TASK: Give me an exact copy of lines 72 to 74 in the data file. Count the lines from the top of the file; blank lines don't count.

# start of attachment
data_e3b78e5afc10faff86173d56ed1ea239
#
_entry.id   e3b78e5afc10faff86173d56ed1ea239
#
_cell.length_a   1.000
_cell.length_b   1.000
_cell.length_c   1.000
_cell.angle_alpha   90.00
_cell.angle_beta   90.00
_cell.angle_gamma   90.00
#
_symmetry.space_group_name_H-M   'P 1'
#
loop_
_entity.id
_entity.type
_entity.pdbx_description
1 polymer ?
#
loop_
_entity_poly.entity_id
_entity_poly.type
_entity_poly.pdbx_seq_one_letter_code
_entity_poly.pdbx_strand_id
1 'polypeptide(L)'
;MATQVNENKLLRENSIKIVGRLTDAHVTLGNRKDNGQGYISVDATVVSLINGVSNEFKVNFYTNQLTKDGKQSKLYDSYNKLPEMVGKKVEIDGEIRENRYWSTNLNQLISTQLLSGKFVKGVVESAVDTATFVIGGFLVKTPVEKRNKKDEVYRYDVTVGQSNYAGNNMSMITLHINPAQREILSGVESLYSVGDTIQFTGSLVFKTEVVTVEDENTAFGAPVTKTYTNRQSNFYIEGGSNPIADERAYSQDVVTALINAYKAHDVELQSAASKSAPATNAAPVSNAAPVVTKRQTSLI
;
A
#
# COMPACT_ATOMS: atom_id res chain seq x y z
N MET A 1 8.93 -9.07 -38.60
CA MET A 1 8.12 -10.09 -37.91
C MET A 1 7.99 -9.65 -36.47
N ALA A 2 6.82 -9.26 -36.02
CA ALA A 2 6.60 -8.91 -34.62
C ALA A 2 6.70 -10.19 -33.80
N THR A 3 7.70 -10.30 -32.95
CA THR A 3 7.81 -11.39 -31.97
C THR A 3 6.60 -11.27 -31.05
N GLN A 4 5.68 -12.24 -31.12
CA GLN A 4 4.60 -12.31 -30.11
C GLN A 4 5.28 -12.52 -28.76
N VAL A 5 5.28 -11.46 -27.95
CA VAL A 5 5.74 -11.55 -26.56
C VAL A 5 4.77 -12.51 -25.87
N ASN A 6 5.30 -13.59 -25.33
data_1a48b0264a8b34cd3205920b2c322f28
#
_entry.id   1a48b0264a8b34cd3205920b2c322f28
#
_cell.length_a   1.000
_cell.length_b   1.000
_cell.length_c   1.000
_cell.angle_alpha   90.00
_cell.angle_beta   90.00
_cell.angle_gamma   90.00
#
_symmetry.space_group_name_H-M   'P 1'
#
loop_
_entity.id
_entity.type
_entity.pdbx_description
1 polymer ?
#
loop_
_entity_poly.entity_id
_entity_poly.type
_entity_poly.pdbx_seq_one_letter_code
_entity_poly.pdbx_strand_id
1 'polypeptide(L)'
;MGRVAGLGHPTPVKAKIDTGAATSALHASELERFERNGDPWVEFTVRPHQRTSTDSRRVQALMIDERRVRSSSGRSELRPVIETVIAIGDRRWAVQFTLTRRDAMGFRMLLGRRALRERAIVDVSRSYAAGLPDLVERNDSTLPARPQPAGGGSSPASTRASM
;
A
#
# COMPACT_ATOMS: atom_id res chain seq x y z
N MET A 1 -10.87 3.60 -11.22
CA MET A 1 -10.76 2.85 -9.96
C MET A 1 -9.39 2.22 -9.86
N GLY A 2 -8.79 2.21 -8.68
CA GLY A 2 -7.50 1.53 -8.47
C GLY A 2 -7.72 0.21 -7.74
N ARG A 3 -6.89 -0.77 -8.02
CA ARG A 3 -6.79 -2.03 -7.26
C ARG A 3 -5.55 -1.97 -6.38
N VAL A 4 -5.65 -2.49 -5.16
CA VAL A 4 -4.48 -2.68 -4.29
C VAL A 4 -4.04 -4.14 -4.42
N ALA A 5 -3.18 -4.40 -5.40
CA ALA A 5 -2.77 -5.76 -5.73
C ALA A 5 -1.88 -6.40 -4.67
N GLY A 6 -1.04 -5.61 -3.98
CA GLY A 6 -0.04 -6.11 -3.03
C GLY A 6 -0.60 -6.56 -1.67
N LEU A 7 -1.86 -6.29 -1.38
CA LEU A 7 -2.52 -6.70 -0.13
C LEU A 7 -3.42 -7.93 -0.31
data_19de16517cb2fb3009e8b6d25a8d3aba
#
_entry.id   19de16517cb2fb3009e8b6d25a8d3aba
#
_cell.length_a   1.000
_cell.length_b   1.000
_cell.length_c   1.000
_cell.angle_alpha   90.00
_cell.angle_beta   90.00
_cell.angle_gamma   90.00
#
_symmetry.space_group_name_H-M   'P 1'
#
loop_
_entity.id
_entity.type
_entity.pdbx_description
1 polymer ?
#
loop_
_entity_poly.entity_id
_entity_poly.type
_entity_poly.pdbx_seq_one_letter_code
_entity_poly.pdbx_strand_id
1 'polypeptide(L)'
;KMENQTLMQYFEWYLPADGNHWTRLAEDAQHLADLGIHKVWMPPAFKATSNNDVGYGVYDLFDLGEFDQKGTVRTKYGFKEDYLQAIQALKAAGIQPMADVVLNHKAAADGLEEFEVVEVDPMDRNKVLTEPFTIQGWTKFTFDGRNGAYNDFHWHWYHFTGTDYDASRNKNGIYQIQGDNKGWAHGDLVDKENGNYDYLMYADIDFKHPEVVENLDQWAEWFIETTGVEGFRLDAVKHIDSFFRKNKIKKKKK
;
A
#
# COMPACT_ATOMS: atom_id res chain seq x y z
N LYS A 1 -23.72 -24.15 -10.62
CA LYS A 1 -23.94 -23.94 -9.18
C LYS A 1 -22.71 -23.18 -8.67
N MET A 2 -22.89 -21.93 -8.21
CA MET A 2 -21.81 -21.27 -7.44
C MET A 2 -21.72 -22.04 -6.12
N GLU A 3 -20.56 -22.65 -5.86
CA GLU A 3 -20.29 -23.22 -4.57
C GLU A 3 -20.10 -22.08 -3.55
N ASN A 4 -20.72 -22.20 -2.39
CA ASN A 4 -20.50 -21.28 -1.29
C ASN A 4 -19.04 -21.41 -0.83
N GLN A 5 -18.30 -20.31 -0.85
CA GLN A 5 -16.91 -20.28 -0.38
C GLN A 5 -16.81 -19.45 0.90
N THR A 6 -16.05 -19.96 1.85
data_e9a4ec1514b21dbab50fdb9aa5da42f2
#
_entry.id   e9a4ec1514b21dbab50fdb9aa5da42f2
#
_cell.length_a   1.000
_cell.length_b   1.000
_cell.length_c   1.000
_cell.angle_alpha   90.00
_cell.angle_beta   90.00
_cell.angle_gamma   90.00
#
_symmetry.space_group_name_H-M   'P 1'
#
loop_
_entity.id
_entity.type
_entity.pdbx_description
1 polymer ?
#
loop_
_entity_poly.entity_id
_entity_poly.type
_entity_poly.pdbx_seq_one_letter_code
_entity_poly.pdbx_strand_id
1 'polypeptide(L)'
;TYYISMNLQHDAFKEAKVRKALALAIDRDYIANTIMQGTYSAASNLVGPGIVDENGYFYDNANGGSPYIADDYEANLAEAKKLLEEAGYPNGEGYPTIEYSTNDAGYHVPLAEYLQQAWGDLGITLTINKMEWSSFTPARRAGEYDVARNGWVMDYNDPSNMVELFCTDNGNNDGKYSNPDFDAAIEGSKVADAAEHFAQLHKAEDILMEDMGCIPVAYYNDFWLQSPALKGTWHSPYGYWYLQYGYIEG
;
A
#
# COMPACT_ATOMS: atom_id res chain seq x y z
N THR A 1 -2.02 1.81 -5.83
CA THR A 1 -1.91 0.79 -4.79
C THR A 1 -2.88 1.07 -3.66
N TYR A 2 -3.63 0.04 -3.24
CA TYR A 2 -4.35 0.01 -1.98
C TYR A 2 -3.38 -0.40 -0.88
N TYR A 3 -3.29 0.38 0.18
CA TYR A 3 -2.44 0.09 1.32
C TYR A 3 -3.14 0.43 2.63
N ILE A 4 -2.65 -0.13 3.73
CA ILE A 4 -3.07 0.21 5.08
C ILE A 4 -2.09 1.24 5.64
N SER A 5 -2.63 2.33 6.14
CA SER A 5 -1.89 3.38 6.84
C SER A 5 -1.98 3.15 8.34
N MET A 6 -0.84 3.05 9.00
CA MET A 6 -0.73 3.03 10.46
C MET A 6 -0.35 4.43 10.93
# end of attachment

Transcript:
;MGRVAGLGHPTPVKAKIDTGAATSALHASELERFERNGDPWVEFTVRPHQRTSTDSRRVQALMIDERRVRSSSGRSELRPVIETVIAIGDRRWAVQFTLTRRDAMGFRMLLGRRALRERAIVDVSRSYAAGLPDLVERNDSTLPARPQPAGGGSSPASTRASM
;
A